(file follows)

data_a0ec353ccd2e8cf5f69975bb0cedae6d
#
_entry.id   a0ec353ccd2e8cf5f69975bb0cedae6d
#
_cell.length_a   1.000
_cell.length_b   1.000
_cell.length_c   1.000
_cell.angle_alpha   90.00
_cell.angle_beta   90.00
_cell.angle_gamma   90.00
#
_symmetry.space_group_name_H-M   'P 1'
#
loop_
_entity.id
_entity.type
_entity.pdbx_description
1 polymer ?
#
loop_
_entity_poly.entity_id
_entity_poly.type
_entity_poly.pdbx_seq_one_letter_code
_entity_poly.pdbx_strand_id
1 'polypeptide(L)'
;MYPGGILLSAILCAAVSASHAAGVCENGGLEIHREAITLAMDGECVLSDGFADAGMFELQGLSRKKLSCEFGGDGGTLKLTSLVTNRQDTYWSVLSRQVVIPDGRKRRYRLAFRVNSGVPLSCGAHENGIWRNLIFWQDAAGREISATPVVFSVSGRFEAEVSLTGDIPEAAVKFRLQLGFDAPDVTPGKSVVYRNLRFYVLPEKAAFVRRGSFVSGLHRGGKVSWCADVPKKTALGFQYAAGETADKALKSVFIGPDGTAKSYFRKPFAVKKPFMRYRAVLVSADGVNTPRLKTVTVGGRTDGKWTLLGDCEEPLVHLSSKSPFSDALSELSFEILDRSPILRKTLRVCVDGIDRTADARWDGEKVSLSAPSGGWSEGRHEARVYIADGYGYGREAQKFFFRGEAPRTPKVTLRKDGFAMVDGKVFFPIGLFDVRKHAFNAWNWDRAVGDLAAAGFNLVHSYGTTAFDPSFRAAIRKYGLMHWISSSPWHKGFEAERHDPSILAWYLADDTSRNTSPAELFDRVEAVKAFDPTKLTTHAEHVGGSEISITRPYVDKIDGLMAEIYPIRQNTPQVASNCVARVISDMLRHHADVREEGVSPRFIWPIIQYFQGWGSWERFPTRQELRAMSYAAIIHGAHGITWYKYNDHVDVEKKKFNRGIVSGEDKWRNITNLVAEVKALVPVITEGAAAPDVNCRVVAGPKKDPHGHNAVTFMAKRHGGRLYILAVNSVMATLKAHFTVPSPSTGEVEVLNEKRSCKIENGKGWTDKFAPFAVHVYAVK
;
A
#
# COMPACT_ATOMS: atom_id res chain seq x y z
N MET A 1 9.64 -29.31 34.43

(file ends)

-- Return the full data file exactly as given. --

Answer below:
data_a0ec353ccd2e8cf5f69975bb0cedae6d
#
_entry.id   a0ec353ccd2e8cf5f69975bb0cedae6d
#
_cell.length_a   1.000
_cell.length_b   1.000
_cell.length_c   1.000
_cell.angle_alpha   90.00
_cell.angle_beta   90.00
_cell.angle_gamma   90.00
#
_symmetry.space_group_name_H-M   'P 1'
#
loop_
_entity.id
_entity.type
_entity.pdbx_description
1 polymer ?
#
loop_
_entity_poly.entity_id
_entity_poly.type
_entity_poly.pdbx_seq_one_letter_code
_entity_poly.pdbx_strand_id
1 'polypeptide(L)'
;MYPGGILLSAILCAAVSASHAAGVCENGGLEIHREAITLAMDGECVLSDGFADAGMFELQGLSRKKLSCEFGGDGGTLKLTSLVTNRQDTYWSVLSRQVVIPDGRKRRYRLAFRVNSGVPLSCGAHENGIWRNLIFWQDAAGREISATPVVFSVSGRFEAEVSLTGDIPEAAVKFRLQLGFDAPDVTPGKSVVYRNLRFYVLPEKAAFVRRGSFVSGLHRGGKVSWCADVPKKTALGFQYAAGETADKALKSVFIGPDGTAKSYFRKPFAVKKPFMRYRAVLVSADGVNTPRLKTVTVGGRTDGKWTLLGDCEEPLVHLSSKSPFSDALSELSFEILDRSPILRKTLRVCVDGIDRTADARWDGEKVSLSAPSGGWSEGRHEARVYIADGYGYGREAQKFFFRGEAPRTPKVTLRKDGFAMVDGKVFFPIGLFDVRKHAFNAWNWDRAVGDLAAAGFNLVHSYGTTAFDPSFRAAIRKYGLMHWISSSPWHKGFEAERHDPSILAWYLADDTSRNTSPAELFDRVEAVKAFDPTKLTTHAEHVGGSEISITRPYVDKIDGLMAEIYPIRQNTPQVASNCVARVISDMLRHHADVREEGVSPRFIWPIIQYFQGWGSWERFPTRQELRAMSYAAIIHGAHGITWYKYNDHVDVEKKKFNRGIVSGEDKWRNITNLVAEVKALVPVITEGAAAPDVNCRVVAGPKKDPHGHNAVTFMAKRHGGRLYILAVNSVMATLKAHFTVPSPSTGEVEVLNEKRSCKIENGKGWTDKFAPFAVHVYAVK
;
A
#
# COMPACT_ATOMS: atom_id res chain seq x y z
N MET A 1 9.64 -29.31 34.43